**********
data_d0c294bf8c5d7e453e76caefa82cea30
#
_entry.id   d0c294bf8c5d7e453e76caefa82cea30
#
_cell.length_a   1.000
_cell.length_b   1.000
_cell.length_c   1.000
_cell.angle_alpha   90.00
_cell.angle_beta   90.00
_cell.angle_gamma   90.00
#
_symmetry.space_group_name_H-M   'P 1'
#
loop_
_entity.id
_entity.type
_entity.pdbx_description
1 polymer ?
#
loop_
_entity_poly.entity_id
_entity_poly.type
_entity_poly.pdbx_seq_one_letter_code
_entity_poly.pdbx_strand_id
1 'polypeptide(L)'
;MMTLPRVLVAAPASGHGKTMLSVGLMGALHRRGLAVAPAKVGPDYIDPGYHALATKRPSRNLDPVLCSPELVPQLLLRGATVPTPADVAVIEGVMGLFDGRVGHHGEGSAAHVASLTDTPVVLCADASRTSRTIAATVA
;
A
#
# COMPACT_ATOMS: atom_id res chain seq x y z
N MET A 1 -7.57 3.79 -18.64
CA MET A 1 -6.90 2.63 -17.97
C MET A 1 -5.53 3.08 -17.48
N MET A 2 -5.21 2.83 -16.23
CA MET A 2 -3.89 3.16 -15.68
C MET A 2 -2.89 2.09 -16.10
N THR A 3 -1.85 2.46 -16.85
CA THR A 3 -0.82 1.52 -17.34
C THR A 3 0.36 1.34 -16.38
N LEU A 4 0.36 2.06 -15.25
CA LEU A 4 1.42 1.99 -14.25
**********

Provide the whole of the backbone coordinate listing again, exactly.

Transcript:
data_d0c294bf8c5d7e453e76caefa82cea30
#
_entry.id   d0c294bf8c5d7e453e76caefa82cea30
#
_cell.length_a   1.000
_cell.length_b   1.000
_cell.length_c   1.000
_cell.angle_alpha   90.00
_cell.angle_beta   90.00
_cell.angle_gamma   90.00
#
_symmetry.space_group_name_H-M   'P 1'
#
loop_
_entity.id
_entity.type
_entity.pdbx_description
1 polymer ?
#
loop_
_entity_poly.entity_id
_entity_poly.type
_entity_poly.pdbx_seq_one_letter_code
_entity_poly.pdbx_strand_id
1 'polypeptide(L)'
;MMTLPRVLVAAPASGHGKTMLSVGLMGALHRRGLAVAPAKVGPDYIDPGYHALATKRPSRNLDPVLCSPELVPQLLLRGATVPTPADVAVIEGVMGLFDGRVGHHGEGSAAHVASLTDTPVVLCADASRTSRTIAATVA
;
A
#
# COMPACT_ATOMS: atom_id res chain seq x y z
N MET A 1 -7.57 3.79 -18.64
CA MET A 1 -6.90 2.63 -17.97
C MET A 1 -5.53 3.08 -17.48
N MET A 2 -5.21 2.83 -16.23
CA MET A 2 -3.89 3.16 -15.68
C MET A 2 -2.89 2.09 -16.10
N THR A 3 -1.85 2.46 -16.85
CA THR A 3 -0.82 1.52 -17.34
C THR A 3 0.36 1.34 -16.38
N LEU A 4 0.36 2.06 -15.25
CA LEU A 4 1.42 1.99 -14.25